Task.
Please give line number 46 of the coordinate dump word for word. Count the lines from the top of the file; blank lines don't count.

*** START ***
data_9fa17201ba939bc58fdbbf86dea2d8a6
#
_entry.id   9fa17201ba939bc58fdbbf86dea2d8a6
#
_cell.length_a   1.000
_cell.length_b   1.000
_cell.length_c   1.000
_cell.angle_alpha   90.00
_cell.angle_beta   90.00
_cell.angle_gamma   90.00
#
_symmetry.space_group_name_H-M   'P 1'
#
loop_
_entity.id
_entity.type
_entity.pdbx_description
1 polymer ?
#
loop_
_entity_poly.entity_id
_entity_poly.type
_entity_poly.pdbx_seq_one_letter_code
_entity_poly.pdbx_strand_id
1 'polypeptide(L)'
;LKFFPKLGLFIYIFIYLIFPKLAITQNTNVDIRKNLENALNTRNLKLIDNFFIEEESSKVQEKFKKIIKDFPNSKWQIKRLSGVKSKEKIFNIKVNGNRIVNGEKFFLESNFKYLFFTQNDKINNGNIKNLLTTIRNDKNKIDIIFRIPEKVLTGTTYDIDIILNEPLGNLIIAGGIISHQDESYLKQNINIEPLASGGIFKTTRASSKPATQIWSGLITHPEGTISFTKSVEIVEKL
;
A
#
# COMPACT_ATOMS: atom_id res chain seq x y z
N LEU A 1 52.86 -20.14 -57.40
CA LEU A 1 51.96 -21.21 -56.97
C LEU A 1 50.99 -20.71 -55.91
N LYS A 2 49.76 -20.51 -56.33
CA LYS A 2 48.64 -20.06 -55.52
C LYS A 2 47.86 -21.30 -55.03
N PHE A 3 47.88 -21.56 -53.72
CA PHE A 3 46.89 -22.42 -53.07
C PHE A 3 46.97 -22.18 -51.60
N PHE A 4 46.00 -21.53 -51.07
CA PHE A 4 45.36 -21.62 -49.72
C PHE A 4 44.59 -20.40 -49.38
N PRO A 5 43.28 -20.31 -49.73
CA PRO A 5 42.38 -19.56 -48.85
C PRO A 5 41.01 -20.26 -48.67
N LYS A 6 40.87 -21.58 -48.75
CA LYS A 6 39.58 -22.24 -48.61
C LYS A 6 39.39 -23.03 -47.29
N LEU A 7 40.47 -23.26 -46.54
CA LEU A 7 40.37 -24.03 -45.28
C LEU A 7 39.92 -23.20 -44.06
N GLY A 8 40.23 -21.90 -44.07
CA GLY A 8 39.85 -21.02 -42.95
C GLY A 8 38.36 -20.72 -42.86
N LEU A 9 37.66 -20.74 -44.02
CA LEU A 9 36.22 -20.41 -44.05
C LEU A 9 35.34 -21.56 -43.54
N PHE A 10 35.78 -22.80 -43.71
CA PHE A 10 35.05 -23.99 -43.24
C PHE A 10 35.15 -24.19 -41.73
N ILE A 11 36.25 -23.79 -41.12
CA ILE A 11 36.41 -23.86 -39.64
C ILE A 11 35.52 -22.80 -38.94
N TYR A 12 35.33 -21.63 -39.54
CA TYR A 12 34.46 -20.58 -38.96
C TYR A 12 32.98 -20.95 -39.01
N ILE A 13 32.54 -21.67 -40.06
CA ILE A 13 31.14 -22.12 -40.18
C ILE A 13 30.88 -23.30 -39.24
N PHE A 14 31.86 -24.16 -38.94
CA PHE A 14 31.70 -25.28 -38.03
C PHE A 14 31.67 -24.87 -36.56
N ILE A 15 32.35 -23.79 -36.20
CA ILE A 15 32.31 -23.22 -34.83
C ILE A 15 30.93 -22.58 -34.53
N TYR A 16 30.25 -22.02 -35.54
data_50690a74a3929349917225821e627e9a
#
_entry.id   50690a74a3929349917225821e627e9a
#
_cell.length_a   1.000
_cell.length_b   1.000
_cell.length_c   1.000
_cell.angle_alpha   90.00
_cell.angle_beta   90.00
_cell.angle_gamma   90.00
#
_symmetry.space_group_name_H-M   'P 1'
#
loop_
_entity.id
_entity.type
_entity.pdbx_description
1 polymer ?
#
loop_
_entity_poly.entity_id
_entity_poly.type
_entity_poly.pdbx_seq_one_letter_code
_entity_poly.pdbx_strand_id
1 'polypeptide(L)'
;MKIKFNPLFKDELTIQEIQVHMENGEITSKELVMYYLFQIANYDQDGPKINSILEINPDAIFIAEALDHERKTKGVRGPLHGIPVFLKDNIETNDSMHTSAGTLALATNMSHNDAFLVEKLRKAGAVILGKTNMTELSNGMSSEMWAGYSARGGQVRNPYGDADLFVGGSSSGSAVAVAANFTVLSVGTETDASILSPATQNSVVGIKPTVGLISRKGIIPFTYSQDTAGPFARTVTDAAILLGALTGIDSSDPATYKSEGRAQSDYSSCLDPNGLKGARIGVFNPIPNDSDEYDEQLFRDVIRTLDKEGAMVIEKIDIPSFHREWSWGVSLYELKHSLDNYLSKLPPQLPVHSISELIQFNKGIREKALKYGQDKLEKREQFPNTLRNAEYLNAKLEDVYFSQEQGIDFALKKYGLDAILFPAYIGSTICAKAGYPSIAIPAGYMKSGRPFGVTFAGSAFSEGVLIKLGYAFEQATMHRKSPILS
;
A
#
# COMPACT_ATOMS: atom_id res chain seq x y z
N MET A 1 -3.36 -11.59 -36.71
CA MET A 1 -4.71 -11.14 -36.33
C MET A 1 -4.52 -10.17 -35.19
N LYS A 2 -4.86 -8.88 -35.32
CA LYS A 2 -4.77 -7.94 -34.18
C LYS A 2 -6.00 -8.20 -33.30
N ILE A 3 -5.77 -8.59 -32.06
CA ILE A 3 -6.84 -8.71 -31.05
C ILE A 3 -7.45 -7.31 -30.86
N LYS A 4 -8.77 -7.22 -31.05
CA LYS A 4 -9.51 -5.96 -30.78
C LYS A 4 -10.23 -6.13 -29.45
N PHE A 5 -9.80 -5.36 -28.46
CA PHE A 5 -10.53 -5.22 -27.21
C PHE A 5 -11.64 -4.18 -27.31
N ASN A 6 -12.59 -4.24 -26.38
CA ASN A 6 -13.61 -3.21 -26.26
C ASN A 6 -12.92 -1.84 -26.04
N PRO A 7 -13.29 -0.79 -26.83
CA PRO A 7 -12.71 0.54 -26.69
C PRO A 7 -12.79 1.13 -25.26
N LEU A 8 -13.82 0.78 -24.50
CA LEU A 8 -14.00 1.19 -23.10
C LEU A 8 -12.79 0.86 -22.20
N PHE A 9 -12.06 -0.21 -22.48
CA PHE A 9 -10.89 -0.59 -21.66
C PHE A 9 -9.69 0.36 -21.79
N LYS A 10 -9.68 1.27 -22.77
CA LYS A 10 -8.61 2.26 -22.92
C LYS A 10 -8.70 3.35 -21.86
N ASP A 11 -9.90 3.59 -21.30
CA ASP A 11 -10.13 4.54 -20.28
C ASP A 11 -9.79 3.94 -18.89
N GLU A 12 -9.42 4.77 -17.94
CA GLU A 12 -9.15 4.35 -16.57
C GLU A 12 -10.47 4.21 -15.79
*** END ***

N LYS A 6 40.87 -21.58 -48.75